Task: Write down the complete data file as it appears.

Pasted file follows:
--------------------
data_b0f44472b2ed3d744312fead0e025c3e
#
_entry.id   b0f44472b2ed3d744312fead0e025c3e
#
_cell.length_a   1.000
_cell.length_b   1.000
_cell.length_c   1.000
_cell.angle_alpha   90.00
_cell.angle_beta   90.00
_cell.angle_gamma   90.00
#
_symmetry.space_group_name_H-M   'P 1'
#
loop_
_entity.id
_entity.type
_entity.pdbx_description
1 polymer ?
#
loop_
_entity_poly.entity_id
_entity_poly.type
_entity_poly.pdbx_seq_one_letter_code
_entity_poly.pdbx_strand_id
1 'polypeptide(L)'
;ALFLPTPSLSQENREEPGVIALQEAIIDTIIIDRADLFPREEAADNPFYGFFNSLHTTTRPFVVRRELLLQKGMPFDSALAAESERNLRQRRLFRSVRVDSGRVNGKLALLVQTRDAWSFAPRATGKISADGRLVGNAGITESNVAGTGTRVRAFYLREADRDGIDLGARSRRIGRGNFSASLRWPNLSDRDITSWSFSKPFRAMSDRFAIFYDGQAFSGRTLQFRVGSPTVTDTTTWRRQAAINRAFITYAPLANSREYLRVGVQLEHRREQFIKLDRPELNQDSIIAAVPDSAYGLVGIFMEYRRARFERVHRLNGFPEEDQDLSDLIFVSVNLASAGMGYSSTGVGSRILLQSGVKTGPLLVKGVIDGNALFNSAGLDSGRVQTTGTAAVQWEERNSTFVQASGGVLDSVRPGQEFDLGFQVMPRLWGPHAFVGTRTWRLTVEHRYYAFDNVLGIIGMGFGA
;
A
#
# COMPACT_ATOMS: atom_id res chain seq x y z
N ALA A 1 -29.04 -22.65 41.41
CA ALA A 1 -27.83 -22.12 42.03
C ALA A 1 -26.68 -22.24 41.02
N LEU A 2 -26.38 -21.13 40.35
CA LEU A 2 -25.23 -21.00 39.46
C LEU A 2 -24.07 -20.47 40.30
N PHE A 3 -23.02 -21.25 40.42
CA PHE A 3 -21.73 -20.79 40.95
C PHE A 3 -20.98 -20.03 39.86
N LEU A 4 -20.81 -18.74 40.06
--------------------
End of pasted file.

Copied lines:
data_b0f44472b2ed3d744312fead0e025c3e
#
_entry.id   b0f44472b2ed3d744312fead0e025c3e
#
_cell.length_a   1.000
_cell.length_b   1.000
_cell.length_c   1.000
_cell.angle_alpha   90.00
_cell.angle_beta   90.00
_cell.angle_gamma   90.00
#
_symmetry.space_group_name_H-M   'P 1'
#
loop_
_entity.id
_entity.type
_entity.pdbx_description
1 polymer ?
#
loop_
_entity_poly.entity_id
_entity_poly.type
_entity_poly.pdbx_seq_one_letter_code
_entity_poly.pdbx_strand_id
1 'polypeptide(L)'
;ALFLPTPSLSQENREEPGVIALQEAIIDTIIIDRADLFPREEAADNPFYGFFNSLHTTTRPFVVRRELLLQKGMPFDSALAAESERNLRQRRLFRSVRVDSGRVNGKLALLVQTRDAWSFAPRATGKISADGRLVGNAGITESNVAGTGTRVRAFYLREADRDGIDLGARSRRIGRGNFSASLRWPNLSDRDITSWSFSKPFRAMSDRFAIFYDGQAFSGRTLQFRVGSPTVTDTTTWRRQAAINRAFITYAPLANSREYLRVGVQLEHRREQFIKLDRPELNQDSIIAAVPDSAYGLVGIFMEYRRARFERVHRLNGFPEEDQDLSDLIFVSVNLASAGMGYSSTGVGSRILLQSGVKTGPLLVKGVIDGNALFNSAGLDSGRVQTTGTAAVQWEERNSTFVQASGGVLDSVRPGQEFDLGFQVMPRLWGPHAFVGTRTWRLTVEHRYYAFDNVLGIIGMGFGA
;
A
#
# COMPACT_ATOMS: atom_id res chain seq x y z
N ALA A 1 -29.04 -22.65 41.41
CA ALA A 1 -27.83 -22.12 42.03
C ALA A 1 -26.68 -22.24 41.02
N LEU A 2 -26.38 -21.13 40.35
CA LEU A 2 -25.23 -21.00 39.46
C LEU A 2 -24.07 -20.47 40.30
N PHE A 3 -23.02 -21.25 40.42
CA PHE A 3 -21.73 -20.79 40.95
C PHE A 3 -20.98 -20.03 39.86
N LEU A 4 -20.81 -18.74 40.06